Friday, December 28, 2007

Fireplace Warmth [CCR]

Winter’s chill is upon us and has reached down to Tennessee and Alabama to give us a taste. As I stepped out the back door this morning I could see a glimmer of ice just to remind me of what could be happening. The newspaper tells me my home of last year in Ohio is plummeted in snow. I guess I should be thankful I didn’t actually invest in that mechanized snow blower.

Today many people enjoy the warmth of their fireplace as they look out the window and watch the winter wind cast its chill on anyone who dare confront it. They reach to an electronic gadget and push a few buttons. Soon the heat is blasting again. The unlucky few who do so may be missing out on more than they think. Yes, they avoid the chores of hauling the wood to the fireplace or even emptying the soot. But why do you think some of those fancy restaurants still burn wood?

When I step outside I can still catch a whiff of the lucky few who have placed a hickory log upon the fire. The fluffy smoke billows from the chimney and spreads its cheerful fragrance upon the neighborhood. Maybe you consider that smell an annoyance. For me it symbolizes warmth in a season of frost.

Dad and I spent much of the summer and most of the fall weekends gathering wood for the winter. As a boy it seemed more of a chore than a pleasure. We loaded the wood high upon the old truck and carried it home where it some would dry for the future season while the larger green logs might become the main stabilizer for an overnight flame.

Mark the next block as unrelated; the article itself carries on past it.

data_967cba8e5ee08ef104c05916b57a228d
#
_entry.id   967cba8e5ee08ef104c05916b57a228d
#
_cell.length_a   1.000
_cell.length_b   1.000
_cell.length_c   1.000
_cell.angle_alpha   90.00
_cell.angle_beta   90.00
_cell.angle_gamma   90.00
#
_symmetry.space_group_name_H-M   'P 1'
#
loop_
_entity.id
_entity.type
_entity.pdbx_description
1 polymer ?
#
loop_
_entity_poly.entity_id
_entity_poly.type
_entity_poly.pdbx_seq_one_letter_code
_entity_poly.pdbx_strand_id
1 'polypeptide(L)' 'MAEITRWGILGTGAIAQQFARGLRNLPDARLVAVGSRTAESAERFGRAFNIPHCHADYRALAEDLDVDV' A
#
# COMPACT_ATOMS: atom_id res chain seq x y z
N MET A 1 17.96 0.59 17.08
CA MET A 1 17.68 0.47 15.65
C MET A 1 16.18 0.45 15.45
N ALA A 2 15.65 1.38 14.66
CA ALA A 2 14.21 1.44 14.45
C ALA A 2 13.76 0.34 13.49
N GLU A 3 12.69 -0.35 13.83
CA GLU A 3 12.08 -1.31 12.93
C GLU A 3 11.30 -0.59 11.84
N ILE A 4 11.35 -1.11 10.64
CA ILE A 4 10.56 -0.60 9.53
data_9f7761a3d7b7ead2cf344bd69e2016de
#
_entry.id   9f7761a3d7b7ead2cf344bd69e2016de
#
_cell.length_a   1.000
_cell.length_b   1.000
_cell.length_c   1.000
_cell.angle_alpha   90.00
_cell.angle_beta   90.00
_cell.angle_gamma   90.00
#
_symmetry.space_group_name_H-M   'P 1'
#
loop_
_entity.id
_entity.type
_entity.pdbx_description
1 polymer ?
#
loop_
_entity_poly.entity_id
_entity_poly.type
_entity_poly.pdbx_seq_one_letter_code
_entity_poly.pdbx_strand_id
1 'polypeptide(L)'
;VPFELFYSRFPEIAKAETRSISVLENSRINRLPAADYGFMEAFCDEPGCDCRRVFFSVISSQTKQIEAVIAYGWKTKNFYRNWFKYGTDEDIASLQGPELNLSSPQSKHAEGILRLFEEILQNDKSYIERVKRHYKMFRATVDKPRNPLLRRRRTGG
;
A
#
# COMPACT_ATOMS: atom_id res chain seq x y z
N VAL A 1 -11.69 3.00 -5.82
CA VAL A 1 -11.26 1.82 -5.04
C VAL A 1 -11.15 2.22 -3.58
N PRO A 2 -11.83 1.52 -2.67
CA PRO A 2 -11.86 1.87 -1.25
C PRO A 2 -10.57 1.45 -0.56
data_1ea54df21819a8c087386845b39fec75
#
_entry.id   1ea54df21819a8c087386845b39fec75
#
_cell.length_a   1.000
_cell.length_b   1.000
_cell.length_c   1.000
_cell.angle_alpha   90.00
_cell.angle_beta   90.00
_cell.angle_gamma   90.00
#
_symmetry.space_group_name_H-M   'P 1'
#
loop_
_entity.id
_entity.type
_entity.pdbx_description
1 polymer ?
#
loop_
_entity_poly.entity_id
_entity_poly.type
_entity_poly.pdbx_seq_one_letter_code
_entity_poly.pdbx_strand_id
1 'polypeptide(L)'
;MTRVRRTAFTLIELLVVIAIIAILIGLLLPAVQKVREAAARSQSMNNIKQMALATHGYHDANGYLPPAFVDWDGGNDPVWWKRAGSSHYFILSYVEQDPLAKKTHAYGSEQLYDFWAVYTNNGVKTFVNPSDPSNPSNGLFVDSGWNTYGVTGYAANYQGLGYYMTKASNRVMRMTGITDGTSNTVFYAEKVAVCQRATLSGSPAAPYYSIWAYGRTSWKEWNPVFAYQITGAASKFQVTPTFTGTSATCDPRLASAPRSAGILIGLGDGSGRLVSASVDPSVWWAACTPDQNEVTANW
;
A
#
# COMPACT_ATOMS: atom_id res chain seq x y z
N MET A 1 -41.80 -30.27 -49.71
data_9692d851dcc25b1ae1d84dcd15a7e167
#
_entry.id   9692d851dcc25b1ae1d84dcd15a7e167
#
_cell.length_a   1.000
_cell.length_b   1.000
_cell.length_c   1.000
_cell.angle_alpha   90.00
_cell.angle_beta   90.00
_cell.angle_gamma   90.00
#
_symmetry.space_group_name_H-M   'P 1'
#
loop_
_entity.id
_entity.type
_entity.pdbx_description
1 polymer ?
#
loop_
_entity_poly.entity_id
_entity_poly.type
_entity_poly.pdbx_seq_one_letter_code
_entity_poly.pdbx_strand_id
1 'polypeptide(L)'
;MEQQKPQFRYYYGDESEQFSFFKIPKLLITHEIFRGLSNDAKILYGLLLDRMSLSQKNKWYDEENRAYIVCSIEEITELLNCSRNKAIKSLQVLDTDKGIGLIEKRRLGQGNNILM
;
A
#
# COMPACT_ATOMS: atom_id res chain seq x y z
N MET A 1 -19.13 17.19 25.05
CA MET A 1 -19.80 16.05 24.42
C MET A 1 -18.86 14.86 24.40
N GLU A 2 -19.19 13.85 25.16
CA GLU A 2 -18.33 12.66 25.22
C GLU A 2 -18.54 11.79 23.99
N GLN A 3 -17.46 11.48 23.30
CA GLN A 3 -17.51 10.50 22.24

Many times Mom would push a pot of beans over the blazing fire on the rack Dad had made to hold the iron pot. A few chunks of ham might give the beans some flavor which added with the wood smell to memorialize a scent of home. Mom would place an iron skillet of cornbread in the oven after the beans had simmered most of the day. It might even be after Dad and I returned with a load of wood that we sat down at the dinner table to a large plate of beans, cornbread, and Southern sweet tea.

The years bring change and today even Mom and Dad’s fireplace no longer sports the smell of hickory. The glowing embers have been replaced with the high efficiency of propane gas. I never knew I would miss those trips to the woods with Dad. But tonight Cindy prepared a large pot of beans with chunks of ham. She brought a large skillet of cornbread to the table. The doctor has forbid caffeine so water must substitute for the luxury of tea. I just can’t stand the thought of any substitute for true Southern sweet tea. But nobody can stop the memories.

So I sit to a plate of beans and cornbread, watching the cold wind blow its icy best upon our yard. The dogs have found their warm place in the barn while the cat snuggles in some unseen corner. In the distance I can see an old farmhouse where the smoke gently curls up and disappears into the evening sky. It is nice to be home.

Friday, December 21, 2007

Christmas Cheer [CCR]